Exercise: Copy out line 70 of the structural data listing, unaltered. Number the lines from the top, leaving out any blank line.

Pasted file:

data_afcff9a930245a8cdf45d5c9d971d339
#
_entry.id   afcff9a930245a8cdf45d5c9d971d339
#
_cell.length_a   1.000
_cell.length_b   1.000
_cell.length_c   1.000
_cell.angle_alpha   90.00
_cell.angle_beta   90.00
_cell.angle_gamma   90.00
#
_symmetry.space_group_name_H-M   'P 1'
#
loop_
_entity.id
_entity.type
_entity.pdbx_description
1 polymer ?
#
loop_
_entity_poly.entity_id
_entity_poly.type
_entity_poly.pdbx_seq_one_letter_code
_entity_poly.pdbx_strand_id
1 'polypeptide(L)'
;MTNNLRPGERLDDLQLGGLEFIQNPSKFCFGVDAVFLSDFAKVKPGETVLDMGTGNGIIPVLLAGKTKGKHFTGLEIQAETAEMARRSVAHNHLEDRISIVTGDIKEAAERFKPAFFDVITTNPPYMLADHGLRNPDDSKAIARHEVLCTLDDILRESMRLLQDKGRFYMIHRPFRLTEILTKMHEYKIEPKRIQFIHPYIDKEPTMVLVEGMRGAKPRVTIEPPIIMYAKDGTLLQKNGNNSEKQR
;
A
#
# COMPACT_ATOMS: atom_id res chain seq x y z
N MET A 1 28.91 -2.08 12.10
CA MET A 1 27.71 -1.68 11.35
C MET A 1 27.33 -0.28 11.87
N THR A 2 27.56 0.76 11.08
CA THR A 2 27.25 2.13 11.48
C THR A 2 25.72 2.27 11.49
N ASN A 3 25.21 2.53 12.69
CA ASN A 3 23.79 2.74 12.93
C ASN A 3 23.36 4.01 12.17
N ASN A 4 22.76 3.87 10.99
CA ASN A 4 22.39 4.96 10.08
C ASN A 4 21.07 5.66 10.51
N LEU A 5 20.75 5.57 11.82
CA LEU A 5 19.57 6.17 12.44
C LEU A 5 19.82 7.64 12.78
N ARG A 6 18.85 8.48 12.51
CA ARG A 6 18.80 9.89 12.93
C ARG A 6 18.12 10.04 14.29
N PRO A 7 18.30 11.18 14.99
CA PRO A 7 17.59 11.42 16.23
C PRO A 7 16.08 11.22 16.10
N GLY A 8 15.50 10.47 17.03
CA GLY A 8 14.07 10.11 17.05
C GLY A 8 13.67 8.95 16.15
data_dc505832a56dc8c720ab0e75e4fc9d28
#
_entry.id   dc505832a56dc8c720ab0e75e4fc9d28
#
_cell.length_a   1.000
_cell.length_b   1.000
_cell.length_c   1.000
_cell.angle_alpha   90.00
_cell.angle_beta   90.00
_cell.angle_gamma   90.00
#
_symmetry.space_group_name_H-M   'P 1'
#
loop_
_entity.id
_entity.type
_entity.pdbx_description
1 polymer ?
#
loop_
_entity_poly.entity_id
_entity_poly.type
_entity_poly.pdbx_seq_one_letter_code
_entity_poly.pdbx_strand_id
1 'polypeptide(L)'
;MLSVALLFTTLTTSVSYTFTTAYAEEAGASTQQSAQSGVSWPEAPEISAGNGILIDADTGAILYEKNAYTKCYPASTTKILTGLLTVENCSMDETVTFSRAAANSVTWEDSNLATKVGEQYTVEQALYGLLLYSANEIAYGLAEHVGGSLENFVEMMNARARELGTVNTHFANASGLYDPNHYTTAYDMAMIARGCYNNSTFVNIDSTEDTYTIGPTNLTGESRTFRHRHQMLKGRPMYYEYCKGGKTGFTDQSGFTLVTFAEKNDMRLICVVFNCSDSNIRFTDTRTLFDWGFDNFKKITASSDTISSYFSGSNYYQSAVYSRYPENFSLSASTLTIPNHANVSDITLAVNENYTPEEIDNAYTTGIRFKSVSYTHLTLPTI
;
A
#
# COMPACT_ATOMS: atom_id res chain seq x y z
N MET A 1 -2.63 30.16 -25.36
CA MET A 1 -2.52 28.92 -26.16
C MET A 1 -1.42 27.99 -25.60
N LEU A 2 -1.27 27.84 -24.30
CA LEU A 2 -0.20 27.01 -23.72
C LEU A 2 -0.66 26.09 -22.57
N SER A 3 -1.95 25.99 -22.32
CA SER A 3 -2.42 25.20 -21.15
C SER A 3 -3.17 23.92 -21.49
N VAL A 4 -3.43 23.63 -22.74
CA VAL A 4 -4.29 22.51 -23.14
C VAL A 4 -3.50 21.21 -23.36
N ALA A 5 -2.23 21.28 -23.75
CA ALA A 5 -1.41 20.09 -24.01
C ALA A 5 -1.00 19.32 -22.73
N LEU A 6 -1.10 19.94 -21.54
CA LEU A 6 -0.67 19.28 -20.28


_entity.type